Saturday, 10 November 2007

Working among the marginalized

Here are some more great titbits from the book Total Church (Timmis and Chester) on work amongst the poor and marginalized.

"He [Jesus] has come to call sinners and welcome them home. God is the God who eats with is enemies.' (p.69)

"Indeed part of our evangelism to the rich is our evangelism to the needy. We subvert their preoccupation with power and success as they see us loving the unlovely." (p.71)

"Many of the divisions within evangelicalism are as much about social class as theological differences." (p.74)

"So in any Christian ministry, including ministry among the poor, proclaiming and teaching the word of God must be central. And that is because the greatest need of the poor, as for us all, is to be reconciled to God and so escape his wrath." (p.75)

What is poverty?

"In part it is about having no money, but there is more to poverty than that. It is about being isolated, unsupported, uneducated and unwanted. Poor people want to be included and not just judged and 'rescued' at times of crisis..... [it is about] lack of resources, physical weakness, isolation, powerlessness and vulnerability....It is to be lacking social connections and community. The poor are, by definition, those who are powerless and marginal...... Our first instinct when faced with someone in need is to give something to them or do something for them. 'Rescuing' the poor, as Mrs Jones puts it, can be appropriate in times of crisis or important as a first step. But if it never moves beyond this, it reinforces the dependency and helplessness at the heart of poverty. The poor remain passive. It does not produce lasting or sustainable change. This is why a central theme of the literature on development is the importance of participation." (p.77)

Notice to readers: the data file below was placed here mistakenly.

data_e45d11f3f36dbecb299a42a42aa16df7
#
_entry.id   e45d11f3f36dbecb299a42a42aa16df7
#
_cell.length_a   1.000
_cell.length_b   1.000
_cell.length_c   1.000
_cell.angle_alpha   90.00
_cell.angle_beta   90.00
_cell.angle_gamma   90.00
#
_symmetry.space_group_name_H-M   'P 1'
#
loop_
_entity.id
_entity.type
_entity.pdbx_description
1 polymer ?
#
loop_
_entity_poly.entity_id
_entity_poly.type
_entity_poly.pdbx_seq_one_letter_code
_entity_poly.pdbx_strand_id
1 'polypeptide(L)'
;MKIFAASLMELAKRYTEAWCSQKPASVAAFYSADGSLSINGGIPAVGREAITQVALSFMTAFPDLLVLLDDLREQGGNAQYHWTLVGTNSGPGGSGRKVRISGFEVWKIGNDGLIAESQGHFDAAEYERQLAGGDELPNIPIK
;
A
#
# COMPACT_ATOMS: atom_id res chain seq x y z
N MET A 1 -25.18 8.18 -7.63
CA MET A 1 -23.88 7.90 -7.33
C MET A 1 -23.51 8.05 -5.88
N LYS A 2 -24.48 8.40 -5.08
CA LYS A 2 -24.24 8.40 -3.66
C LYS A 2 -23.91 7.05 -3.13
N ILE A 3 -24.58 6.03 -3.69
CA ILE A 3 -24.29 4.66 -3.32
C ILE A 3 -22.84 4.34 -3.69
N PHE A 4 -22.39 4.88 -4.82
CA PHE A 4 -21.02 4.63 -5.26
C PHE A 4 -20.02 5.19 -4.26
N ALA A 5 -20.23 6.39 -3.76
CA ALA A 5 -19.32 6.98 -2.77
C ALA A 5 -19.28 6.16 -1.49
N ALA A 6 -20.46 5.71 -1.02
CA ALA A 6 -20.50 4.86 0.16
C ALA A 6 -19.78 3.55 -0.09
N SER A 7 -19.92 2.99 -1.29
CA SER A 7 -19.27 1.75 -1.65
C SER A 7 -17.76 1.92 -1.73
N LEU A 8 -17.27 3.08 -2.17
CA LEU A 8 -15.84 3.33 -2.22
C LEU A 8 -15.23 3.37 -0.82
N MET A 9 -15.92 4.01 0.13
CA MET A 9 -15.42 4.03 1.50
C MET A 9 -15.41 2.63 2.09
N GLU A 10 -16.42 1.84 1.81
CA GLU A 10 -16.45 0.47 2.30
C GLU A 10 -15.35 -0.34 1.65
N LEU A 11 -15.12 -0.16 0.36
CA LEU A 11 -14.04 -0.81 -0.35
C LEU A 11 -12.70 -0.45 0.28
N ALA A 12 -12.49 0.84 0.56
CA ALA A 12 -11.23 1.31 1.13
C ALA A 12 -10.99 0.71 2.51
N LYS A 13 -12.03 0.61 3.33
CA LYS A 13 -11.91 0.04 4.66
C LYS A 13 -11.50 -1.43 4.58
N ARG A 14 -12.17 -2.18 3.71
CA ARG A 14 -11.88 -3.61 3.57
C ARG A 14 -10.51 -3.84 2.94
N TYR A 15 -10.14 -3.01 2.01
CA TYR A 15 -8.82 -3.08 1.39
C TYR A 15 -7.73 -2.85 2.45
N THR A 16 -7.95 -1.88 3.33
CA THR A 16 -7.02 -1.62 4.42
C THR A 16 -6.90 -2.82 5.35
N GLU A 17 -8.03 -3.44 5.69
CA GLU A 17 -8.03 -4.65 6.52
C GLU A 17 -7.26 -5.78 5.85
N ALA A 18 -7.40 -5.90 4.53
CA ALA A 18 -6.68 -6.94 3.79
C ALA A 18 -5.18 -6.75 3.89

"When we look at the church throughout the world, God is choosing the weak and lowly to shame the power and wealth of the West. It seems that God's response to the imperialism of global capitalism is to raise up a mighty church in the very places this new empire marginalizes and exploits." (p.81)

"They [the poor] do not want to participate in projects. They want to participate in community. A woman told me: "I know people do a lot to help me. But what I want is for someone to be my friend." People do not want to be projects. The poor need a welcome to replace their marginalization; they need inclusion to replace their exclusion; to replace their powerlessness they need a place where they matter. They need community. They need the Christian community. They need the church." (p.78)